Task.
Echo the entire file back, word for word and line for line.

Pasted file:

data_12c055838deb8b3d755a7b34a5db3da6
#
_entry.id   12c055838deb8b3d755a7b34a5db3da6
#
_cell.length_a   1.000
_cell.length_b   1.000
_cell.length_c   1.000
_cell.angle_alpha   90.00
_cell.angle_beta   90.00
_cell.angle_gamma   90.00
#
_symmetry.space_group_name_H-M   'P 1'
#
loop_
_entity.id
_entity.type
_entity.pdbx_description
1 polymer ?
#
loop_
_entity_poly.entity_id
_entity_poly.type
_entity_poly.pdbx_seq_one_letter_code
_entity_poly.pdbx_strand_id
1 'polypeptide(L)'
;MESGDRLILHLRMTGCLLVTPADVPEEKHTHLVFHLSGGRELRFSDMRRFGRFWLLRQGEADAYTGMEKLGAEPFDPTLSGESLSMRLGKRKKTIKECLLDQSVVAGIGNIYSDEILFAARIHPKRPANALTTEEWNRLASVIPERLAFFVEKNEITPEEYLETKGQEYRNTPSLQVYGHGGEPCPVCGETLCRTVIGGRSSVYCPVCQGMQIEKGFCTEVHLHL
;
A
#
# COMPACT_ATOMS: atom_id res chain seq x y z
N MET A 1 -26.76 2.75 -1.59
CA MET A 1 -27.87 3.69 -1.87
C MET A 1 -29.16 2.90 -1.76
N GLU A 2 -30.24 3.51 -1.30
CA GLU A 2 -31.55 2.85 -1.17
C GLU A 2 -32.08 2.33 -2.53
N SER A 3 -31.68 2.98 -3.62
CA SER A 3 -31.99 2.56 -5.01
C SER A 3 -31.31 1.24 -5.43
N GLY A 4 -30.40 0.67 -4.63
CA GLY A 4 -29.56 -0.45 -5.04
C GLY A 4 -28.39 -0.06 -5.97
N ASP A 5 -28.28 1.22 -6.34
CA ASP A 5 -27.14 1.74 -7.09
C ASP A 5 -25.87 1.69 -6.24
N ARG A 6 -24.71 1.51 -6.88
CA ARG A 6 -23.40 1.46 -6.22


data_12c055838deb8b3d755a7b34a5db3da6
#
_entry.id   12c055838deb8b3d755a7b34a5db3da6
#
_cell.length_a   1.000
_cell.length_b   1.000
_cell.length_c   1.000
_cell.angle_alpha   90.00
_cell.angle_beta   90.00
_cell.angle_gamma   90.00
#
_symmetry.space_group_name_H-M   'P 1'
#
loop_
_entity.id
_entity.type
_entity.pdbx_description
1 polymer ?
#
loop_
_entity_poly.entity_id
_entity_poly.type
_entity_poly.pdbx_seq_one_letter_code
_entity_poly.pdbx_strand_id
1 'polypeptide(L)'
;MESGDRLILHLRMTGCLLVTPADVPEEKHTHLVFHLSGGRELRFSDMRRFGRFWLLRQGEADAYTGMEKLGAEPFDPTLSGESLSMRLGKRKKTIKECLLDQSVVAGIGNIYSDEILFAARIHPKRPANALTTEEWNRLASVIPERLAFFVEKNEITPEEYLETKGQEYRNTPSLQVYGHGGEPCPVCGETLCRTVIGGRSSVYCPVCQGMQIEKGFCTEVHLHL
;
A
#
# COMPACT_ATOMS: atom_id res chain seq x y z
N MET A 1 -26.76 2.75 -1.59
CA MET A 1 -27.87 3.69 -1.87
C MET A 1 -29.16 2.90 -1.76
N GLU A 2 -30.24 3.51 -1.30
CA GLU A 2 -31.55 2.85 -1.17
C GLU A 2 -32.08 2.33 -2.53
N SER A 3 -31.68 2.98 -3.62
CA SER A 3 -31.99 2.56 -5.01
C SER A 3 -31.31 1.24 -5.43
N GLY A 4 -30.40 0.67 -4.63
CA GLY A 4 -29.56 -0.45 -5.04
C GLY A 4 -28.39 -0.06 -5.97
N ASP A 5 -28.28 1.22 -6.34
CA ASP A 5 -27.14 1.74 -7.09
C ASP A 5 -25.87 1.69 -6.24
N ARG A 6 -24.71 1.51 -6.88
CA ARG A 6 -23.40 1.46 -6.22